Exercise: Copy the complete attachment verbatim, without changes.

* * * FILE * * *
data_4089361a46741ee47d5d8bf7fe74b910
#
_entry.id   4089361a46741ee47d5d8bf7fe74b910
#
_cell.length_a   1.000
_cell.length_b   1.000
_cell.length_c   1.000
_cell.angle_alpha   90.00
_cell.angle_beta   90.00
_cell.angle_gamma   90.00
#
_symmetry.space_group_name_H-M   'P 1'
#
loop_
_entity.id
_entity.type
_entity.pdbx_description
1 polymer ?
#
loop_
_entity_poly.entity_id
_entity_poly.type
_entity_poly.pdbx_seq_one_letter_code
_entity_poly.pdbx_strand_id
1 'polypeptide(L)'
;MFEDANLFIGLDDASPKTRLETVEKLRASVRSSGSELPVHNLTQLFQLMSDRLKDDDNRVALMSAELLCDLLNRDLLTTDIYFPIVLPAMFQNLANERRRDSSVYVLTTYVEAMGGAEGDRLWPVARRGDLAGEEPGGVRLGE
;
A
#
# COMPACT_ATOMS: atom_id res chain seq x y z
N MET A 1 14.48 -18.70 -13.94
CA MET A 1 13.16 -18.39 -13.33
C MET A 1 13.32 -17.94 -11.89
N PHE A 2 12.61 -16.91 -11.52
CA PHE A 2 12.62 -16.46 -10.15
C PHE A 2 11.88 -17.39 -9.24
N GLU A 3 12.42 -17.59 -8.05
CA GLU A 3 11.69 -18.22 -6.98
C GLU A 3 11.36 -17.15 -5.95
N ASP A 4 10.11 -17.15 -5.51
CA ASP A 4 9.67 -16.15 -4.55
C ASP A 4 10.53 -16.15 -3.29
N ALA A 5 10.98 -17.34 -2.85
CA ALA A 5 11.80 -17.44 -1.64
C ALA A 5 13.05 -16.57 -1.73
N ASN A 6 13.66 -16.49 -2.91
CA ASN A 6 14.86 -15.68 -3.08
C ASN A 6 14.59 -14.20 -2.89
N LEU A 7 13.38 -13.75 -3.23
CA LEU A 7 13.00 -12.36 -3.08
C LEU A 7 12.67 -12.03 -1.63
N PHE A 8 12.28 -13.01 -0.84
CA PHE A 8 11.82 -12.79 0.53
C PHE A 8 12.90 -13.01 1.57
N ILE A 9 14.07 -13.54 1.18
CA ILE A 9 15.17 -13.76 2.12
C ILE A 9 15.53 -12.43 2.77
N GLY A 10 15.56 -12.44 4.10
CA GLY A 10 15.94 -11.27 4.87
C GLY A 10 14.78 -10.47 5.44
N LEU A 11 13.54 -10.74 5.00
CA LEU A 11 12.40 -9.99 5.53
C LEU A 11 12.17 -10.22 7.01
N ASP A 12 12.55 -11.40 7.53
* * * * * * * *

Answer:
data_4089361a46741ee47d5d8bf7fe74b910
#
_entry.id   4089361a46741ee47d5d8bf7fe74b910
#
_cell.length_a   1.000
_cell.length_b   1.000
_cell.length_c   1.000
_cell.angle_alpha   90.00
_cell.angle_beta   90.00
_cell.angle_gamma   90.00
#
_symmetry.space_group_name_H-M   'P 1'
#
loop_
_entity.id
_entity.type
_entity.pdbx_description
1 polymer ?
#
loop_
_entity_poly.entity_id
_entity_poly.type
_entity_poly.pdbx_seq_one_letter_code
_entity_poly.pdbx_strand_id
1 'polypeptide(L)'
;MFEDANLFIGLDDASPKTRLETVEKLRASVRSSGSELPVHNLTQLFQLMSDRLKDDDNRVALMSAELLCDLLNRDLLTTDIYFPIVLPAMFQNLANERRRDSSVYVLTTYVEAMGGAEGDRLWPVARRGDLAGEEPGGVRLGE
;
A
#
# COMPACT_ATOMS: atom_id res chain seq x y z
N MET A 1 14.48 -18.70 -13.94
CA MET A 1 13.16 -18.39 -13.33
C MET A 1 13.32 -17.94 -11.89
N PHE A 2 12.61 -16.91 -11.52
CA PHE A 2 12.62 -16.46 -10.15
C PHE A 2 11.88 -17.39 -9.24
N GLU A 3 12.42 -17.59 -8.05
CA GLU A 3 11.69 -18.22 -6.98
C GLU A 3 11.36 -17.15 -5.95
N ASP A 4 10.11 -17.15 -5.51
CA ASP A 4 9.67 -16.15 -4.55
C ASP A 4 10.53 -16.15 -3.29
N ALA A 5 10.98 -17.34 -2.85
CA ALA A 5 11.80 -17.44 -1.64
C ALA A 5 13.05 -16.57 -1.73
N ASN A 6 13.66 -16.49 -2.91
CA ASN A 6 14.86 -15.68 -3.08
C ASN A 6 14.59 -14.20 -2.89
N LEU A 7 13.38 -13.75 -3.23
CA LEU A 7 13.00 -12.36 -3.08
C LEU A 7 12.67 -12.03 -1.63
N PHE A 8 12.28 -13.01 -0.84
CA PHE A 8 11.82 -12.79 0.53
C PHE A 8 12.90 -13.01 1.57
N ILE A 9 14.07 -13.54 1.18
CA ILE A 9 15.17 -13.76 2.12
C ILE A 9 15.53 -12.43 2.77
N GLY A 10 15.56 -12.44 4.10
CA GLY A 10 15.94 -11.27 4.87
C GLY A 10 14.78 -10.47 5.44
N LEU A 11 13.54 -10.74 5.00
CA LEU A 11 12.40 -9.99 5.53
C LEU A 11 12.17 -10.22 7.01
N ASP A 12 12.55 -11.40 7.53